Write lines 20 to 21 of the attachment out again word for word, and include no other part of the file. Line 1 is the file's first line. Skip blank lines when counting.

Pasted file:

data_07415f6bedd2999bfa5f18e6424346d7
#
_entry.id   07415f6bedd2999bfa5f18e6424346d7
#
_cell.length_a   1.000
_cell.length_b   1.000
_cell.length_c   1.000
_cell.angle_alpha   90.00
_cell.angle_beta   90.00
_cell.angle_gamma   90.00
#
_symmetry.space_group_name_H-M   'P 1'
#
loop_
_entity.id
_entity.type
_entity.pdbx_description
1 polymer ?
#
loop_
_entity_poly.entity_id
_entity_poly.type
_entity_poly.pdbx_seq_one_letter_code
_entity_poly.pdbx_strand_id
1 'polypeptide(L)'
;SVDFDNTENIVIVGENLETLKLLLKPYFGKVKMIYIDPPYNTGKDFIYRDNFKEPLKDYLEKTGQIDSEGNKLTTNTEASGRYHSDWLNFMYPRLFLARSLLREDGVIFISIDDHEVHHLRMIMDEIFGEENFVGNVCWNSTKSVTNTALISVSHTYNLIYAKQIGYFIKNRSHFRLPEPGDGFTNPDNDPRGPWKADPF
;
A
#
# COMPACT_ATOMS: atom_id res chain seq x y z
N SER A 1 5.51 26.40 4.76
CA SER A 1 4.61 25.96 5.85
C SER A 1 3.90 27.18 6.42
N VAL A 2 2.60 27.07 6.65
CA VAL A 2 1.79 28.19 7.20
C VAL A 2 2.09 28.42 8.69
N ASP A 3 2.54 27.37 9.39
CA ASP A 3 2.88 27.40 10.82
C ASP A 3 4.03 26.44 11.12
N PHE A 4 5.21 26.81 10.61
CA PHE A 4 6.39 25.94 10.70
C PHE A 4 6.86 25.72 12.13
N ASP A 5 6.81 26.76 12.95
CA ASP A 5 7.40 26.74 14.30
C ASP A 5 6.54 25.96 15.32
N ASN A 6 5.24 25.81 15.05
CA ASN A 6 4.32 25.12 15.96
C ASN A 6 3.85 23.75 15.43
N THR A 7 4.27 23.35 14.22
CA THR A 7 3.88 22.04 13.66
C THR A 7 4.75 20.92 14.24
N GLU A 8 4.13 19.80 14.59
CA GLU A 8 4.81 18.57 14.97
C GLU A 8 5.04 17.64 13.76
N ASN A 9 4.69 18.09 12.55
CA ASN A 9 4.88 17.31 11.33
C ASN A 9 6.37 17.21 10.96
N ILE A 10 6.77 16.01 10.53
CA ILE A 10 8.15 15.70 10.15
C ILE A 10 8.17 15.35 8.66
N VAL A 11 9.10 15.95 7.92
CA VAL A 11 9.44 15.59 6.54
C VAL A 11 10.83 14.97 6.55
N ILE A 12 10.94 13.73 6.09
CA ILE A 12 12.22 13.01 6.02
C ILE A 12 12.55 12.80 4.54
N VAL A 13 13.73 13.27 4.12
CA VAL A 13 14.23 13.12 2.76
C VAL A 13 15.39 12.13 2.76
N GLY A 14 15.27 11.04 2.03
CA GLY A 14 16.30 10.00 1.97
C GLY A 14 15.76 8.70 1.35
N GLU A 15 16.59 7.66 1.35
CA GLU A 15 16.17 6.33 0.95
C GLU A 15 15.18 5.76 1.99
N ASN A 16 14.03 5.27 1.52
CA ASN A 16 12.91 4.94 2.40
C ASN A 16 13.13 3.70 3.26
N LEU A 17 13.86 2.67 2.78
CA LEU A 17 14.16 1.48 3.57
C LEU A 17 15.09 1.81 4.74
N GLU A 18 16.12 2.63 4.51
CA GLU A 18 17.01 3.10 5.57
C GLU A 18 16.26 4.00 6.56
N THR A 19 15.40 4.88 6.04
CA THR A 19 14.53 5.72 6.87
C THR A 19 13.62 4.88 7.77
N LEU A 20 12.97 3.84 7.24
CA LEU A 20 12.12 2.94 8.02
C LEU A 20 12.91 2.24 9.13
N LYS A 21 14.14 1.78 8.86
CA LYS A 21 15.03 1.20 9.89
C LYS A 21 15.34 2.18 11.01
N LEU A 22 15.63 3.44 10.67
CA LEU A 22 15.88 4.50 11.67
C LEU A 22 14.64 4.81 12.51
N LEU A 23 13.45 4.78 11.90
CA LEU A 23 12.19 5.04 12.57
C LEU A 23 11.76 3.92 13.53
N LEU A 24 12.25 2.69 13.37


loop_
_entity_poly.entity_id